With the books technical guide, youll learn how REST and JAX-RS work and when to use them. The RESTEasy workbook that follows provides step-by-step instructions for installing, configuring, and running several working JAX-RS examples, using the JBoss RESTEasy implementation of JAX-RS 2.0.
- Learn JAX-RS 2.0 features, including a client API, server-side asynchronous HTTP, and filters and interceptors
- Examine the design of a distributed RESTful interface for an e-commerce order entry system
- Use the JAX-RS Response object to return complex responses to your client (ResponseBuilder)
- Increase the performance of your services by leveraging HTTP caching protocols
- Deploy and integrate web services within Java EE7, servlet containers, EJB, Spring, and JPA
- Learn popular mechanisms to perform authentication on the Web, including client-side SSL and OAuth 2.0
About the Author
Bill Burke is a Fellow at the JBoss division of REd Hat Inc. A long time JBoss contributor and architect, his current project is RESTEasy, RESTful Web Services for Java.
Table of Contents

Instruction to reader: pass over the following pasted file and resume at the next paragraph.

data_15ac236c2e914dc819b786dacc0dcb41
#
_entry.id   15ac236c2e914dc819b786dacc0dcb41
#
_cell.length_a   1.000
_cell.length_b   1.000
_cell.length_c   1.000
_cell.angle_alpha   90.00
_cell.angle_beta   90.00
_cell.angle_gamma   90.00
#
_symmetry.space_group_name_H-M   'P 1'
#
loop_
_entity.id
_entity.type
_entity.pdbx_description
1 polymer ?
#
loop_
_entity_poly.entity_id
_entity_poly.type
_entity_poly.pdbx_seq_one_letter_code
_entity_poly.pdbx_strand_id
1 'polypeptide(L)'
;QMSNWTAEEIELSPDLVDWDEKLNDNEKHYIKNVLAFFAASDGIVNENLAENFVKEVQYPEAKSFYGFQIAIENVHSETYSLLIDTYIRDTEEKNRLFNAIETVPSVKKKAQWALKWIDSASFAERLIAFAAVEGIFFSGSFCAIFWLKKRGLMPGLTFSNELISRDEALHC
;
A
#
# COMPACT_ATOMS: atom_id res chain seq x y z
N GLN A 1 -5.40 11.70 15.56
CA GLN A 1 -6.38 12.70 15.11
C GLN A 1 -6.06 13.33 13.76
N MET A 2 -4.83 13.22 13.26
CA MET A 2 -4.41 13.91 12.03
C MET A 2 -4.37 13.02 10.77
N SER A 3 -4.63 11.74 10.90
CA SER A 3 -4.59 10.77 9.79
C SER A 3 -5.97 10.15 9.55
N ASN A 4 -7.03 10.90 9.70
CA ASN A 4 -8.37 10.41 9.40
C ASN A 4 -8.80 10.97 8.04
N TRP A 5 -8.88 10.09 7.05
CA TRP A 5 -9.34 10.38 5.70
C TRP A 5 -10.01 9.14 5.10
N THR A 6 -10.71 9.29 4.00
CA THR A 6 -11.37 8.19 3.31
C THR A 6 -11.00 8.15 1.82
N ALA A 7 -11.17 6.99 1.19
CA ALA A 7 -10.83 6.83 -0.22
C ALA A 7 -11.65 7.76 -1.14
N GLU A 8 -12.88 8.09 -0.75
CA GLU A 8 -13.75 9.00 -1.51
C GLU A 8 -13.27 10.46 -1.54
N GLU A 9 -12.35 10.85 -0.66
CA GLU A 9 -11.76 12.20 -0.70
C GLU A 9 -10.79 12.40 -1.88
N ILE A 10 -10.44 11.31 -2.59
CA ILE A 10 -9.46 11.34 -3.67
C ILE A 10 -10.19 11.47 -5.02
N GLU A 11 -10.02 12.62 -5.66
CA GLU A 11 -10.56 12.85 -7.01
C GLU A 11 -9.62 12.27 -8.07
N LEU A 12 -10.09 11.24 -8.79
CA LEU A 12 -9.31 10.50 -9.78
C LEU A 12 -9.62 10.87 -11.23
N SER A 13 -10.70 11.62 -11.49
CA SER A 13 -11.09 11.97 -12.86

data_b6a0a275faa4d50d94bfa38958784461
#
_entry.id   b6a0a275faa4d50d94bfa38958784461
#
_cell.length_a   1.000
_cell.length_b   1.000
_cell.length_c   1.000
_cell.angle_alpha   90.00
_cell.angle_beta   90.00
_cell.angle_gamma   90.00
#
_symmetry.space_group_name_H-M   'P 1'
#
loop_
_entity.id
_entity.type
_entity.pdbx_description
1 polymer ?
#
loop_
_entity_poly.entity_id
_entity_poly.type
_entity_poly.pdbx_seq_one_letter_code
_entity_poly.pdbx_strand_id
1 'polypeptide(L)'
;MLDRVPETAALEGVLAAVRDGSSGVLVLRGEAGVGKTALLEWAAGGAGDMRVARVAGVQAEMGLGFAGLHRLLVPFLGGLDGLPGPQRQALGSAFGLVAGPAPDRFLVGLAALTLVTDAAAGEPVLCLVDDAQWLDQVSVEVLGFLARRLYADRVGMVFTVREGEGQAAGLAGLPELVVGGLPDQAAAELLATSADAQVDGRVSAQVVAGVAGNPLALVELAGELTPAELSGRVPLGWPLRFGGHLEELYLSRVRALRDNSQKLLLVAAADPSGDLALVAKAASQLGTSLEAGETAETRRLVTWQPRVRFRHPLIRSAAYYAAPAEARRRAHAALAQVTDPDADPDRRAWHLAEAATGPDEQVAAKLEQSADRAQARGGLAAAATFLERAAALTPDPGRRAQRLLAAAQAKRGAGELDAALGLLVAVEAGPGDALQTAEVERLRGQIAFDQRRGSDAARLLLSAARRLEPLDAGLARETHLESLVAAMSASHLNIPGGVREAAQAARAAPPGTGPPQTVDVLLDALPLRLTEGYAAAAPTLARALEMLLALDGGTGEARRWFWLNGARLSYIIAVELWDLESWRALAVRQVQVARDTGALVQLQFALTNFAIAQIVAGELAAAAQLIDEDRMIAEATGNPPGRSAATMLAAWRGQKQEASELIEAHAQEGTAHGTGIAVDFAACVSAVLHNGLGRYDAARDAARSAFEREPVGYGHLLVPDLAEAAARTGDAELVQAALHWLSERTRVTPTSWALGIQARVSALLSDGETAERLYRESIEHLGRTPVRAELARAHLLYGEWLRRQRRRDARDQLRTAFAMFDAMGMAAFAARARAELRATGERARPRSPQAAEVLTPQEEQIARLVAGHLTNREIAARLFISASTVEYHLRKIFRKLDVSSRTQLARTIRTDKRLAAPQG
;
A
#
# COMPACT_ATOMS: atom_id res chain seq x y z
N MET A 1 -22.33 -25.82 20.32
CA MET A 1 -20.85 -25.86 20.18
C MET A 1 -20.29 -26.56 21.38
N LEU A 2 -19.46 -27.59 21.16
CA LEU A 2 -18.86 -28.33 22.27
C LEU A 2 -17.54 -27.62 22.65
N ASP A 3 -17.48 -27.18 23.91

Foreword; Preface; Author's Note; Who Should Read This Book; How This Book Is Organized; Conventions Used in This Book; Using Code Examples; Safari® Books Online; How to Contact Us; Acknowledgments; REST and the JAX-RS Standard; Chapter 1: Introduction to REST; 1.1 REST and the Rebirth of HTTP; 1.2 RESTful Architectural Principles; 1.3 Wrapping Up; Chapter 2: Designing RESTful Services; 2.1 The Object Model; 2.2 Model the URIs; 2.3 Defining the Data Format; 2.4 Assigning HTTP Methods; 2.5 Wrapping Up; Chapter 3: Your First JAX-RS Service; 3.1 Developing a JAX-RS RESTful Service; 3.2 Deploying Our Service; 3.3 Writing a Client; 3.4 Wrapping Up; Chapter 4: HTTP Method and URI Matching; 4.1 Binding HTTP Methods; 4.2 @Path; 4.3 Subresource Locators; 4.4 Gotchas in Request Matching; 4.5 Wrapping Up; Chapter 5: JAX-RS Injection; 5.1 The Basics; 5.2 @PathParam; 5.3 @MatrixParam; 5.4 @QueryParam; 5.5 @FormParam; 5.6 @HeaderParam; 5.7 @CookieParam; 5.8 @BeanParam; 5.9 Common Functionality; 5.10 Wrapping Up; Chapter 6: JAX-RS Content Handlers; 6.1 Built-in Content Marshalling; 6.2 JAXB; 6.3 Custom Marshalling; 6.4 Wrapping Up; Chapter 7: Server Responses and Exception Handling; 7.1 Default Response Codes; 7.2 Complex Responses; 7.3 Exception Handling; 7.4 Wrapping Up; Chapter 8: JAX-RS Client API; 8.1 Client Introduction; 8.2 Bootstrapping with ClientBuilder; 8.3 Client and WebTarget; 8.4 Building and Invoking Requests; 8.5 Configuration Scopes; 8.6 Wrapping Up; Chapter 9: HTTP Content Negotiation; 9.1 Conneg Explained; 9.2 Language Negotiation; 9.3 Encoding Negotiation; 9.4 JAX-RS and Conneg; 9.5 Leveraging Content Negotiation; 9.6 Wrapping Up; Chapter 10: HATEOAS; 10.1 HATEOAS and Web Services; 10.2 HATEOAS and JAX-RS; 10.3 Building Links and Link Headers; 10.4 Wrapping Up; Chapter 11: Scaling JAX-RS Applications; 11.1 Caching; 11.2 Concurrency; 11.3 Wrapping Up; Chapter 12: Filters and Interceptors; 12.1 Server-Side Filters; 12.2 Reader and Writer Interceptors; 12.3 Client-Side Filters; 12.4 Deploying Filters and Interceptors; 12.5 Ordering Filters and Interceptors; 12.6 Per-JAX-RS Method Bindings; 12.7 Exception Processing; 12.8 Wrapping Up; Chapter 13: Asynchronous JAX-RS; 13.1 AsyncInvoker Client API; 13.2 Server Asynchronous Response Processing; 13.3 Wrapping Up; Chapter 14: Deployment and Integration; 14.1 Deployment; 14.2 Configuration; 14.3 EJB Integration; 14.4 Spring Integration; 14.5 Wrapping Up; Chapter 15: Securing JAX-RS; 15.1 Authentication; 15.2 Authorization; 15.3 Authentication and Authorization in JAX-RS; 15.4 Programmatic Security; 15.5 Client Security; 15.6 OAuth 2.0; 15.7 Signing and Encrypting Message Bodies; 15.8 Wrapping Up; Chapter 16: Alternative Java Clients; 16.1 java.net.URL; 16.2 Apache HttpClient; 16.3 RESTEasy Client Proxies; 16.4 Wrapping Up; JAX-RS Workbook; Chapter 17: Workbook Introduction; 17.1 Installing RESTEasy and the Examples; 17.2 Example Requirements and Structure; Chapter 18: Examples for Chapter 3; 18.1 Build and Run the Example Program; 18.2 Examining the Source Code; Chapter 19: Examples for Chapter 4; 19.1 Example ex04_1: HTTP Method Extension; 19.2 Example ex04_2: @Path with Expressions; 19.3 Example ex04_3: Subresource Locators; Chapter 20: Examples for Chapter 5; 20.1 Example ex05_1: Injecting URI Information; 20.2 Example ex05_2: Forms and Cookies; Chapter 21: Examples for Chapter 6; 21.1 Example ex06_1: Using JAXB; 21.2 Example ex06_2: Creating a Content Handler; Chapter 22: Examples for Chapter 7; 22.1 Example ex07_1: ExceptionMapper; Chapter 23: Examples for Chapter 9; 23.1 Example ex09_1: Conneg with JAX-RS; 23.2 Example ex09_2: Conneg via URL Patterns; Chapter 24: Examples for Chapter 10; 24.1 Example ex10_1: Atom Links; 24.2 Example ex10_2: Link Headers; Chapter 25: Examples for Chapter 11; 25.1 Example ex11_1: Caching and Concurrent Updates; Chapter 26: Examples for Chapter 12; 26.1 Example ex12_1 : ContainerResponseFilter and DynamicFeature; 26.2 Example ex12_2: Implementing a WriterInterceptor; Chapter 27: Examples for Chapter 13; 27.1 Example ex13_1: Chat REST Interface; Chapter 28: Examples for Chapter 14; 28.1 Example ex14_1: EJB and JAX-RS; 28.2 Example ex14_2: Spring and JAX-RS; Chapter 29: Examples for Chapter 15; 29.1 Example ex15_1: Custom Security; 29.2 Example ex15_1: JSON Web Encryption; Index; Colophon;